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Dr. Ben Carson on Darwinian Dogma and the DNA/Software Analogy

In the last couple months, we've extensively covered Emory University's embarrassing treatment of Dr. Ben Carson and started a petition in Dr. Carson's defense. (For the highlights, see here, here, and here.) Recently, he kindly agreed to appear as a guest on our podcast Intelligent Design the Future to share his thoughts about the experience.

Dr. Ben Carson's accomplishments, personal and professional, are simply astounding. Although the world now knows him as the Director of Pediatric Neurosurgery at one of the world's greatest hospitals (Johns Hopkins), a groundbreaking surgeon, best-selling author, and recipient of the Presidential Medal of Freedom (phew!), Dr. Carson wasn't exactly born into his success. Raised in Detroit by his impoverished single mother who could hardly even read, Dr. Carson initially struggled greatly in school; that is, before rising to the top of his class and earning a scholarship to Yale University. To say his life journey is inspiring seems both inadequate and unnecessary.

So why did so many Emory professors and students protest his invitation to deliver the 2012 commencement address? Dogmatists in academia disapproved of, and perhaps were threatened by, Dr. Carson's rejection of Darwinian evolutionary theory. As he mentions in his interview at IDTF, Dr. Carson has found unavoidable scientific evidence of purpose and design throughout his medical studies, and not just in the human brain:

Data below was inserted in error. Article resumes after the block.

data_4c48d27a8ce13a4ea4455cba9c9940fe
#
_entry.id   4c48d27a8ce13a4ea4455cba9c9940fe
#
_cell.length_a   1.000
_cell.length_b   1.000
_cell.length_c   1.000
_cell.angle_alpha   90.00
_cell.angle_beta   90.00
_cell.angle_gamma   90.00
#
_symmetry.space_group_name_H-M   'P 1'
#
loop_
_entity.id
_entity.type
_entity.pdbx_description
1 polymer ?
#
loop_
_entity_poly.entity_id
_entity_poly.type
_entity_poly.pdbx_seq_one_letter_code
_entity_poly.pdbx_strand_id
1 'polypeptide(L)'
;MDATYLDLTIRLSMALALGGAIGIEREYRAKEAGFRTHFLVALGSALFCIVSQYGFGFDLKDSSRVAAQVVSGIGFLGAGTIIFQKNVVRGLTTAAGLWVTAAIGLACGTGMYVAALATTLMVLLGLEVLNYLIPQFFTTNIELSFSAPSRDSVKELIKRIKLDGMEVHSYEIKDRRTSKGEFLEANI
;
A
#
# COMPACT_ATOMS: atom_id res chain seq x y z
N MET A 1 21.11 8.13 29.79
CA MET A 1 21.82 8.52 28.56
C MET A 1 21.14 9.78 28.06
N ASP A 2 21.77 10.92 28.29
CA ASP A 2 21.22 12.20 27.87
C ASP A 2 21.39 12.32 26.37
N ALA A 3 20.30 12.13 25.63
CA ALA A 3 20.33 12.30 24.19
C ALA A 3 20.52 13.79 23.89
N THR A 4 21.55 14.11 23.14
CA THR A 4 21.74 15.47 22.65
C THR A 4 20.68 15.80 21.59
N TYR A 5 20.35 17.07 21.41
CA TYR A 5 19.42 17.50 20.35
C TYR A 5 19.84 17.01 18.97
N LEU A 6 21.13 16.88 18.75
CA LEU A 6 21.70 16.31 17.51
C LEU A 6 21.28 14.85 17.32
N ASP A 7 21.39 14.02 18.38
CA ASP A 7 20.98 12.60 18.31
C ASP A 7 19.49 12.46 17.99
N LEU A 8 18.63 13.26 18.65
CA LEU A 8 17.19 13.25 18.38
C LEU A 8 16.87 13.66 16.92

I think one of the most damning pieces of evidence against evolution is the human genome. You can see that you have very complex, sophisticated coding mechanisms for different amino acids, and various sequences that give you millions of different genetic instructions -- very much like computer programming, which uses a series of zeros and ones in different sequences, but gives you very specific information about what that computer is to do.
In the end, Dr. Carson gave his address and President Wagner of Emory University promised to perform background checks on future commencement speakers to screen out Darwin-doubters. Meanwhile, Dr. Carson -- who is no stranger to adversity, whether in academia or in inner-city Detroit -- will continue to save countless lives and advance medicine, despite his unpopular scientific conclusions. He offered this acute and graceful reflection:
Historically . . . [in] the world of science, you can find some pretty outlandish things that were thought to be "The Word." And as people become more enlightened they change, but I'm sure in the future we will find some things that make some of the things that we believe now in science seem pretty silly. But, at the time that you believe it, you believe that you are at the pinnacle of knowledge, that you know all things.
Surely the scientific community would function very differently if all academics shared his humility. It was a privilege to have Dr. Carson on our podcast. We hope you'll listen.